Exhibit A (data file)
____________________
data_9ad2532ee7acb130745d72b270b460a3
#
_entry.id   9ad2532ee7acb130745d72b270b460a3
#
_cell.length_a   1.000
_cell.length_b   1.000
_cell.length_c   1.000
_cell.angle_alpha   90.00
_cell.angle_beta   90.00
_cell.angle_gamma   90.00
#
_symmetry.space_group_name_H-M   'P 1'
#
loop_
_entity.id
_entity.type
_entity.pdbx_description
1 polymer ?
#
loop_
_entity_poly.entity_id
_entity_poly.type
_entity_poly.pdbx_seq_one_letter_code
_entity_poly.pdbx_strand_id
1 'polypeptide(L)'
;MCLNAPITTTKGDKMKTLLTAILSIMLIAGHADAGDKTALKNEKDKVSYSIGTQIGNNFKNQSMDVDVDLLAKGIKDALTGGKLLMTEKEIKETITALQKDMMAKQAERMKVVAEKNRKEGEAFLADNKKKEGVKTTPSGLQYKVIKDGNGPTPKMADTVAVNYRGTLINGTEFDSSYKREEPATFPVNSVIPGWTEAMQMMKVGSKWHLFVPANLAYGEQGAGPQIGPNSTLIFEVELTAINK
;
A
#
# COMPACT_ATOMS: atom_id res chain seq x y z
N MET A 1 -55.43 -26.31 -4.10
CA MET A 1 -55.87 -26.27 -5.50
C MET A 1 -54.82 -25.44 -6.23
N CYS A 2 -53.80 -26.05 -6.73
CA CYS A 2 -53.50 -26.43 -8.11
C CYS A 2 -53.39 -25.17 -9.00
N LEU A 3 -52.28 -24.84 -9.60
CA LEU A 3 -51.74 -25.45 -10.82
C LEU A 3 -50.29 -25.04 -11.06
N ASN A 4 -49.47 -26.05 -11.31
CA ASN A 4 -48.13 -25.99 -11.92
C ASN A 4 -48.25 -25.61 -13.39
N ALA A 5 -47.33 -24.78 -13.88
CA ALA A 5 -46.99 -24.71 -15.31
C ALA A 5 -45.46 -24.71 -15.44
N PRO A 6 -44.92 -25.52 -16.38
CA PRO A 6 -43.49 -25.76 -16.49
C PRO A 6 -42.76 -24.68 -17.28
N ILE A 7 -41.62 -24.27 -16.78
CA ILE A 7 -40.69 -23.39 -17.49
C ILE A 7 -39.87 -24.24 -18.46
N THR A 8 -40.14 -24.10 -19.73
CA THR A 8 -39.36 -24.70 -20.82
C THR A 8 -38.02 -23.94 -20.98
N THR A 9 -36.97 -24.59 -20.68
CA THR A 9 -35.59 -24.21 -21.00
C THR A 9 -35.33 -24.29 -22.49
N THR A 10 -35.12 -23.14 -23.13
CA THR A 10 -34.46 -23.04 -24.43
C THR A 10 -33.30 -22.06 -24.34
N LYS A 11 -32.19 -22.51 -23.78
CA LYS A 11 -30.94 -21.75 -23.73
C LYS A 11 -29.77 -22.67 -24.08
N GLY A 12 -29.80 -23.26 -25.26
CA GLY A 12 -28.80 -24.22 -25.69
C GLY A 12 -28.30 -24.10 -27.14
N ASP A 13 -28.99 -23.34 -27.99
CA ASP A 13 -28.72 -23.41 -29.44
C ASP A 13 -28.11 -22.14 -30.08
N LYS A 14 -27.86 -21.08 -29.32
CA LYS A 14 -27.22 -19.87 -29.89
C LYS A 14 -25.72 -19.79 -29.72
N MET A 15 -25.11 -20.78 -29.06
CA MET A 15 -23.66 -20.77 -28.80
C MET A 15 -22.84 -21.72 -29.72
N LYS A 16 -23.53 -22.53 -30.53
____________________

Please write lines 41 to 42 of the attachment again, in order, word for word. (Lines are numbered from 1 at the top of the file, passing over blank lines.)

CA ASN A 4 -48.13 -25.99 -11.92
C ASN A 4 -48.25 -25.61 -13.39